I Love a Good House

If my life had gone differently in my earlier years I think I would have become an architect. I love buildings and all the trimmings. I’m still trying to teach myself all the right names for the parts of buildings. I go out and take photos of old buildings, mainly derelict farm houses here in Ontario. I also like going to the main street of a small town or city and looking up. That’s where you see the fancy parts of old stores, homes and banks. Most of the old parts below have been renovated away.

Maybe I never would have been a great architect. I like the old stuff too much to make the modern looking type of building with more right angles than curves and more sensible and practical elements than elegant columns, gargoyles and gingerbread trim. It would be hard to design something just to stand there rather than to pose there.

I am still very attracted to anything building/ house related. Art with houses draws my eye. Even fiction about a house stops me long enough to at least skim it. The old woman living in a shoe caught my imagination from a young age. How did she live in that shoe? Did she use the laces to cool the house off in winter and then tie them up tight again to keep warm in winter? How did she put a roof on the shoe, was the sock still around to be stuffed over head? Did she make the eyelets for the laces into windows? Did she put the door back at the heel where it would have been strong but had that higher step down or somewhere else? So many questions. Living in a shoe didn’t seem that appealing all things considered.

I’d rather live in a castle, except I’d like a much smaller and cosier version of a castle than a real castle. A castle like Dr. Who’s Tardis, bigger on the inside than the outside could work well. Like the Tardis, no one ever seems to need to clean it either.

I have drawn my perfect house. It was harder to pick the location than the decide on what I wanted inside the house. But the harder part still was to limit myself to less rather than more when it comes to how the outside of the house will look. There are so many great old things that could be added. Small like old iron doorknobs to huge like a dragon sculpture taking up a large part of the garden.

I enjoy drawing unusual houses. I’ve drawn the shoe house. I’ve drawn a house made in a teacup. I’ve drawn a plan for how very small people would live in the standard sized world. I’ve drawn magical houses for elves, fairies and of course dragons too.

There is something special about a house, any building really. People make them, plan them, live and work in them. Keep them. Repair them. It’s saddest of all when a place is abandoned and left to the elements. There is a mystery to the abandoned places. Something time and people forgot. I never feel they are creepy or haunted. just sad and yet still dignified and majestic in some way. We give a house a power by it’s creation and everything we put into it beyond that point. You can’t just lose that when the house is empty. It’s there, right in the very design.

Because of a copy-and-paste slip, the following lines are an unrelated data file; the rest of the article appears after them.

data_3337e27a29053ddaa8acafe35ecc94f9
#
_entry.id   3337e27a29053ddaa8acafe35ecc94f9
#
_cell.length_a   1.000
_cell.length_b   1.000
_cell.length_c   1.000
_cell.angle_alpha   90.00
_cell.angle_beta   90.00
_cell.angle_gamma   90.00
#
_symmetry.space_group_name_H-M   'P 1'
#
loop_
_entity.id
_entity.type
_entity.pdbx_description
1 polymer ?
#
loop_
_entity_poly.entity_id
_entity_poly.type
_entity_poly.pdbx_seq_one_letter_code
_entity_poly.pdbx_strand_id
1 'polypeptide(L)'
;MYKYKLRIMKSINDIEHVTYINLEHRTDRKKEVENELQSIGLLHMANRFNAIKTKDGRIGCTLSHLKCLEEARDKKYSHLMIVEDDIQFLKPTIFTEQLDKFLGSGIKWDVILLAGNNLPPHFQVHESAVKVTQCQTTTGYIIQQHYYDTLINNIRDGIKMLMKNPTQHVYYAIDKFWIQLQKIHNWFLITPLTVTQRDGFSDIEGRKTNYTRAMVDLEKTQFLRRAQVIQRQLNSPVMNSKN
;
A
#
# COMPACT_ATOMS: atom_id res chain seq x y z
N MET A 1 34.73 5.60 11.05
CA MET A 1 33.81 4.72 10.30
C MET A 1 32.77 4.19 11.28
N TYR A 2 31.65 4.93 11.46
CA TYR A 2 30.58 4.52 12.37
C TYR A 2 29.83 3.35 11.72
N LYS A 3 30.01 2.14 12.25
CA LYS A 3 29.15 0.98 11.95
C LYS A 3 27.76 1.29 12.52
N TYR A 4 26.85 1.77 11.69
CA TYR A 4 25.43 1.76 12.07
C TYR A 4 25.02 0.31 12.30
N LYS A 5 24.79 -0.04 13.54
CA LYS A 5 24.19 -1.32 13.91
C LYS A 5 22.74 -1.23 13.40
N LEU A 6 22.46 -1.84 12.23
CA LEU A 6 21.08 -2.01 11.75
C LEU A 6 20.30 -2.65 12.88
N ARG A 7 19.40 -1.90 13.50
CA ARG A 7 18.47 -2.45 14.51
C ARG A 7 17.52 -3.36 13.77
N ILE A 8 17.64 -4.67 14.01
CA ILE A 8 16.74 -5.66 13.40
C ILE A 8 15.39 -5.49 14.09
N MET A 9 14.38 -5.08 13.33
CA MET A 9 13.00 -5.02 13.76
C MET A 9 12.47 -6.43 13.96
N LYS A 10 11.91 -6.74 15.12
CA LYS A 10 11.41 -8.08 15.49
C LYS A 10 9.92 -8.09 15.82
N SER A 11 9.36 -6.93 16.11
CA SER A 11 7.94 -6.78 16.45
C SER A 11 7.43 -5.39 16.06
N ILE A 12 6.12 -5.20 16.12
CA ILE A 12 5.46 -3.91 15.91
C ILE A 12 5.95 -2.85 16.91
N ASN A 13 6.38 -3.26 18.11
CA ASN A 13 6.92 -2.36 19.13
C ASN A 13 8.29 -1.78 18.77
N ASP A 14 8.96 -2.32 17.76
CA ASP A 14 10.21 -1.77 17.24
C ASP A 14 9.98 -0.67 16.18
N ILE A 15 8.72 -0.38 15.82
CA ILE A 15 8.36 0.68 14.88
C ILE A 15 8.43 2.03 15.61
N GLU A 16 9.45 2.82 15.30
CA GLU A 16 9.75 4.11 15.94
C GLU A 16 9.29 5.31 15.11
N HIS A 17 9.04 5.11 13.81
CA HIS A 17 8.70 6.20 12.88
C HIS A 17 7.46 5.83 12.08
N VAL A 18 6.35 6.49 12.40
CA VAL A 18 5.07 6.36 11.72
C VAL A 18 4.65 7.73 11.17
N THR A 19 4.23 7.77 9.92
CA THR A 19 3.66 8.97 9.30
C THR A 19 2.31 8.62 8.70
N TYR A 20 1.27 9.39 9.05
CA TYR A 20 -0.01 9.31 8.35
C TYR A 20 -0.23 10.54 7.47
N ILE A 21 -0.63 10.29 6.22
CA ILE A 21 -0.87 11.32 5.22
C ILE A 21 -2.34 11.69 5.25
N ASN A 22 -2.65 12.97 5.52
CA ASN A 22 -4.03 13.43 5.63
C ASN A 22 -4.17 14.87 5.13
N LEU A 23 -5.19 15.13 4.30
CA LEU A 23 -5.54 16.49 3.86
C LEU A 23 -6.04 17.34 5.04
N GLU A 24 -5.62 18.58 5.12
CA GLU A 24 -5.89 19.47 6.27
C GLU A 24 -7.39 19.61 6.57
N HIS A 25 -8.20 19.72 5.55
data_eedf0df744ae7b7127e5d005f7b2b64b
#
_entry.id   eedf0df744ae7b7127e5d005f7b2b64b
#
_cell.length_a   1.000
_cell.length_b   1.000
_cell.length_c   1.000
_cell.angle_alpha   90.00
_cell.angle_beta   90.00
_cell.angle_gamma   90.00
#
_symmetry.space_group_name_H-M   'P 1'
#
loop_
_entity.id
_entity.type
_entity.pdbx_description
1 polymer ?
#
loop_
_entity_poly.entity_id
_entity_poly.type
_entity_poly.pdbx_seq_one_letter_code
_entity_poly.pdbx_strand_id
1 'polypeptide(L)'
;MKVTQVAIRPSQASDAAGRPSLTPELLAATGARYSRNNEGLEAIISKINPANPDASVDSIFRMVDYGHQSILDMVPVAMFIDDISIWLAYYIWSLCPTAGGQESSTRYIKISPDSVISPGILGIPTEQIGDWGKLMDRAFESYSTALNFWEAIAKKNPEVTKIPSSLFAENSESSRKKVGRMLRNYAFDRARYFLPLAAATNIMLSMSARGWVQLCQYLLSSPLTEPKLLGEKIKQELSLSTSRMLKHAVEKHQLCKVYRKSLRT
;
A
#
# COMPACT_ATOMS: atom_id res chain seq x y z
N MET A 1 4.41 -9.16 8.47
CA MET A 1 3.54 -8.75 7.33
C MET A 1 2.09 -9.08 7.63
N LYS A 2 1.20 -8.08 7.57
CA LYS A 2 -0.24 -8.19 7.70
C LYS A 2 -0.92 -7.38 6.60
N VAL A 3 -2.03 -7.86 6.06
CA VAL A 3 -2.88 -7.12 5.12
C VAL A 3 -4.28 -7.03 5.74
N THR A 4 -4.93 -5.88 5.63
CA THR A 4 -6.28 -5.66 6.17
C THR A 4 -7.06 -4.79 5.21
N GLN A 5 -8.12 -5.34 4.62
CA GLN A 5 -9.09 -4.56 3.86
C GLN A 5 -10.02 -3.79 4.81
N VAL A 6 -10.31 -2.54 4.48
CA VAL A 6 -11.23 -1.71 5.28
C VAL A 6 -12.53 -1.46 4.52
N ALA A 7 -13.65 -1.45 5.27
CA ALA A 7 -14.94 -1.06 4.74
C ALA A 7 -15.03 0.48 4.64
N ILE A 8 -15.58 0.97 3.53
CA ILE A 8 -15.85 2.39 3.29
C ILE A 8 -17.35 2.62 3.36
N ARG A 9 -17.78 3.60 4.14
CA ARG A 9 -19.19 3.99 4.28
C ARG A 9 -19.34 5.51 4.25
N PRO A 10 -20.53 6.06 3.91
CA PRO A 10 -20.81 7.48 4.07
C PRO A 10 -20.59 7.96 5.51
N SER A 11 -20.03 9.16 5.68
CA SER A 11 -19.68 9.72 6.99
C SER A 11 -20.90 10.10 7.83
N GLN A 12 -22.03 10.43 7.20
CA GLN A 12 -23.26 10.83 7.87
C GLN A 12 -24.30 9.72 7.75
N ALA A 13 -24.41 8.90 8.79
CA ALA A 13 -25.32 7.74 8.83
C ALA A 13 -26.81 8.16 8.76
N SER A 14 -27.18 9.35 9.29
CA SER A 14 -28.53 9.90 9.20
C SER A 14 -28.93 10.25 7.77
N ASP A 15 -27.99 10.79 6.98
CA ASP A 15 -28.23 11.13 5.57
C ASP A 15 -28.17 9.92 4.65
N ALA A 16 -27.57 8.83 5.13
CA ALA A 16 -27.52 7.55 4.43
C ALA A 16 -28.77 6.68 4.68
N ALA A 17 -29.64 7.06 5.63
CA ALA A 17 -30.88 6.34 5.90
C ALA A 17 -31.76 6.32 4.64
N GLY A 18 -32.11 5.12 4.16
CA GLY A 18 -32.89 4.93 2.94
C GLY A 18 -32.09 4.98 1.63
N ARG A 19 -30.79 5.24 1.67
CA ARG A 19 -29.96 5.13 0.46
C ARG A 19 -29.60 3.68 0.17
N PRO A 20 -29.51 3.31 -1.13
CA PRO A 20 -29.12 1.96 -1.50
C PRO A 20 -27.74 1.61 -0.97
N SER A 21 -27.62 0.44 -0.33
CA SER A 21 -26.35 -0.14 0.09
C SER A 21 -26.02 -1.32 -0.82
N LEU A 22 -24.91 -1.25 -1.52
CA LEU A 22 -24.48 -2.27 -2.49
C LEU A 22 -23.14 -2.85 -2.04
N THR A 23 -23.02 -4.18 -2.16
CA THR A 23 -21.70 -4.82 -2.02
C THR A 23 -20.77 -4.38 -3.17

I think I would have been an amazing architect.

Lighthouses

Note – This was originally posted to a friend’s site which has been taken down. The links have not been checked since 2015.

What is it about lighthouses that draws people? People collect lighthouses figurines. People paint and draw lighthouses. People will stop to photograph a lighthouse even when there could be something else more interesting which they did not even notice in the shadow of that mystical, lonely, stark looking building poking the sky.

I think it is the romance, mystery, history and the feeling of adventure – surviving storms at sea and pounding waves. The idea of steadfast lighthouse keepers, daring rescues and pirates hiding their treasure exposed in the roving splash of a beam of light.

They are kind of fun to draw. Even more fun to be down at the water, hearing it, smelling it.

Photo Galleries of Lighthouses:

Lighthouses as Art:

Lighthouses Visited/ Documented:

Killing Art for Politics

Demolishing art (and architecture) bothers me. The history does not go away, but the art does. Losing art and architecture due to changing politics is not a good thing.

How will people in the future understand the past if it is all whitewashed?

In a letter to the Mayoral Advisory Commission on City Art, Monuments, and Markers, the signatories advocate for the removal of monuments to Christopher Columbus, J. Marion Sims, and Teddy Roosevelt.

Source: Over 120 Prominent Artists and Scholars Call on NYC to Take Down Racist Monuments

The Red Well with Warnings of Ghosts and Witches

Somewhere in Scotland. What an interesting little place. Likely the tales of ghosts and witches were based on suspicion/ fear and just trying to keep people from getting hurt in there. Now it’s locked. What a sad, and yet sensible, ending.

There must have been (or still are) other places like this. Is it even a well? Seems an odd structure to use for water, wouldn’t it get stagnant without some sunlight and air flow?

Below is the Red Well, said to date from Roman times, also said to be haunted by an old lady ghost and to be aligned for sunrise sunbeams on the summer solstice. I lived in Whitehills for a short time as a child and remember the beehive shaped building being called ‘the witch’s hoosie’ and kids shutting each other in there for ‘fun’. It’s now locked.

Source: going coastal – Ailish Sinclair